I believe that you'll find that every tire manual, and even the stickers on some door sills state that manufacturers recommendations are for COLD pressure, not pressure under hot conditions.

Actually, it's often not the residual heat from rotors that heats up the tires. Sidewall flex causes the most significant amount of tire heat. That's why tires that come off of the highway in the middle of winter can still feel hot/warm. (No braking on the highway.)
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Old 07-22-2003, 01:08 PM   #14
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Quote:
Sidewall flex causes the most significant amount of tire heat.
Tread squirm causes it too.
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Old 07-22-2003, 01:53 PM   #15
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Default Heat Increase

Quote:
Originally posted by Glenn Wallace
Tread squirm causes it too.
I suppose it would! Though it's not something that I've personally experimented with. Have you checked tire temperatures after before and shaving the tread? How much of a difference is it?
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Old 07-22-2003, 03:10 PM   #16
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Using for daily driver. No off road or rallying (Right now atleast)

I am going to try recommend 36 for front and 30 for rear

Guess I just need to let some air out (LOL) no need to visit the air pump
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Old 07-22-2003, 08:16 PM   #17
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Might want to try slightly lower pressures if you are having fun in the gravel

Like it's been said, just follow the recommended for daily driving. For auto-x, I bump mine up substantially. On my RE92s, I run 33f/30r daily, but 42f/39r for Auto-x. Then again, RE92s have much more sidewall to worry about than the RE070s.
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Old 07-22-2003, 08:36 PM   #18
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I checked my tire pressure today and the following were my findings;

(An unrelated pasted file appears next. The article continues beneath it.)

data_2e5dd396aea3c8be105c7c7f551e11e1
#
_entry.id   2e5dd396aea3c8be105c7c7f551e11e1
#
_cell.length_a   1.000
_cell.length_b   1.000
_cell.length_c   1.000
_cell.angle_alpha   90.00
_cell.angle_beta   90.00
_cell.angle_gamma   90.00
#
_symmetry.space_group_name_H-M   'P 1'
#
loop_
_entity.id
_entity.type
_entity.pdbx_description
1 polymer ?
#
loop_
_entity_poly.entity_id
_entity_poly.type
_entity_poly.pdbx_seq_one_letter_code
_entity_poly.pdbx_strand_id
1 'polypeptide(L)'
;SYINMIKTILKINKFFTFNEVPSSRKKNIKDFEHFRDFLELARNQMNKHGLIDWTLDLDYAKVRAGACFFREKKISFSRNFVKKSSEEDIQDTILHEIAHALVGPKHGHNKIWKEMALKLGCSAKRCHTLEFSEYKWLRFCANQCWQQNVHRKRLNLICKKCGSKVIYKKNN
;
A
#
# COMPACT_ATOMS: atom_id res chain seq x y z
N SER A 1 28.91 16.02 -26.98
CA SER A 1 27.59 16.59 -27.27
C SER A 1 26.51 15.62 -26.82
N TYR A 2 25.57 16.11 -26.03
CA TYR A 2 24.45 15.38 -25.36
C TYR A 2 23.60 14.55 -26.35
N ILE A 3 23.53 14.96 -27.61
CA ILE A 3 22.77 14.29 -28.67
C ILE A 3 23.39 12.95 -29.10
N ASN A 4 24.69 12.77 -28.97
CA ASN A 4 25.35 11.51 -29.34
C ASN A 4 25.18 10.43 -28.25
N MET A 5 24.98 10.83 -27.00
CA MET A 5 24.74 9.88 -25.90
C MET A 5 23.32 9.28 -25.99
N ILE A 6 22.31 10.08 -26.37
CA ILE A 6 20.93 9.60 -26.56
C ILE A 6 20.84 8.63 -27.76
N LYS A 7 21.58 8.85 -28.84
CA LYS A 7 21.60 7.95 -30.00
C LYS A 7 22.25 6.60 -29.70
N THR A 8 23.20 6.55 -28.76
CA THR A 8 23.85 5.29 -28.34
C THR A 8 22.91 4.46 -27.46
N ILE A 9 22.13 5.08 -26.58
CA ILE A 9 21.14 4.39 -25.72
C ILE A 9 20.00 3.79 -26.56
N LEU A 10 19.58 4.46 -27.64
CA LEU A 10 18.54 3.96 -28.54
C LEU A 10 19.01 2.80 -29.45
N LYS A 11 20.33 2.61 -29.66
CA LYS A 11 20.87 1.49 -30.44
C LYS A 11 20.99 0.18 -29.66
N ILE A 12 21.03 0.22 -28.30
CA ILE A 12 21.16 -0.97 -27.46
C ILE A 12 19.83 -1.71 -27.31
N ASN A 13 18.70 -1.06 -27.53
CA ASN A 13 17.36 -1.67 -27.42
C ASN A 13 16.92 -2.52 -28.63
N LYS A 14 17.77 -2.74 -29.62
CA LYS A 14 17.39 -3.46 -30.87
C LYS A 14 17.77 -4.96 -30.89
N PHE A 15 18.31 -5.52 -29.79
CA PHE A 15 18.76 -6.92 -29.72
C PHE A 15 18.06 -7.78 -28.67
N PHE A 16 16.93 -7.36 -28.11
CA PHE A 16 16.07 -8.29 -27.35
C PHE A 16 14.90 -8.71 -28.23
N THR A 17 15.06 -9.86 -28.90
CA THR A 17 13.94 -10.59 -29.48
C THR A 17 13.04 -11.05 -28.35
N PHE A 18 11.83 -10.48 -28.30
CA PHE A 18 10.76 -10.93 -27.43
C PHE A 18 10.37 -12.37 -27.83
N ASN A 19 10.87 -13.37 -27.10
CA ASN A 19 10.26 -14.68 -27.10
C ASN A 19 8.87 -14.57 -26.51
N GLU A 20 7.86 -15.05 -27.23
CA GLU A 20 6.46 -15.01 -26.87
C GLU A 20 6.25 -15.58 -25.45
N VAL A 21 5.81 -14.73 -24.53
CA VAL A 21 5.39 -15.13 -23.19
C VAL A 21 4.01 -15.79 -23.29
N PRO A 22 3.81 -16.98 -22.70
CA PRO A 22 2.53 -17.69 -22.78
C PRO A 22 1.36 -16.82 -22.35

FL = 39
FR = 41
RL = 40
RR = 45

The max PSI as per Bridgestone is 51 PSI.
My numbers might explain why my car was pushing left on straights. I'll check it out later tonight to see how she rides now.

I reset the tire pressures as per the Subaru tire placard to 36 Front & 30 Rear.

- Janq
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Old 07-22-2003, 08:57 PM   #19
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I run 36/32 COLD when I rember to get the tires filled. usualy this means 38/33 hot.
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Old 07-22-2003, 09:22 PM   #20
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Won't altitude changes affect preasures as well? Like if its toped off at sea-level in a Japanese port, won't the psi be even greater once the car makes it to a higher altitued in the states?
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Old 07-23-2003, 04:54 PM   #21
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Default Pressure Differential

Quote:
Originally posted by Pre-diddy
Won't altitude changes affect preasures as well? Like if its toped off at sea-level in a Japanese port, won't the psi be even greater once the car makes it to a higher altitued in the states?
I haven't personally experimented with changing tire pressures due to changing altitudes, but it's the same amount of air molecules in the tire when it leaves Japan to when it arrives in (say) Colorado. (Assuming zero air loss for this logic.)

Scuba class teaches us that if you fill a balloon filled with air below the surface of the water, that it will expand when brought up to the surface due to a differential in exterior pressure. As the volume expands, the pressure inside the balloon drops.

Now, Bridgestone RE070's don't have the same expansion potential as a balloon. Thus, if any pressure change WOULD occur, it should occur as a loss due to volumetric expansion, not an increase. However, I'd guess that any volumetric change that would occur would not be measureable on any gauge system that you could use. You'd see far more tire pressure change between morning temperature and sitting in the sun in the afternoon than from an altitude change like you mention.

That's my theory. If you have a mountain nearby... check it out.

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Old 07-23-2003, 05:14 PM   #22
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I was thinking the same thing that you said. But you put it more eloquently. I was actually even thinking of the balloon example from SCUBA as well.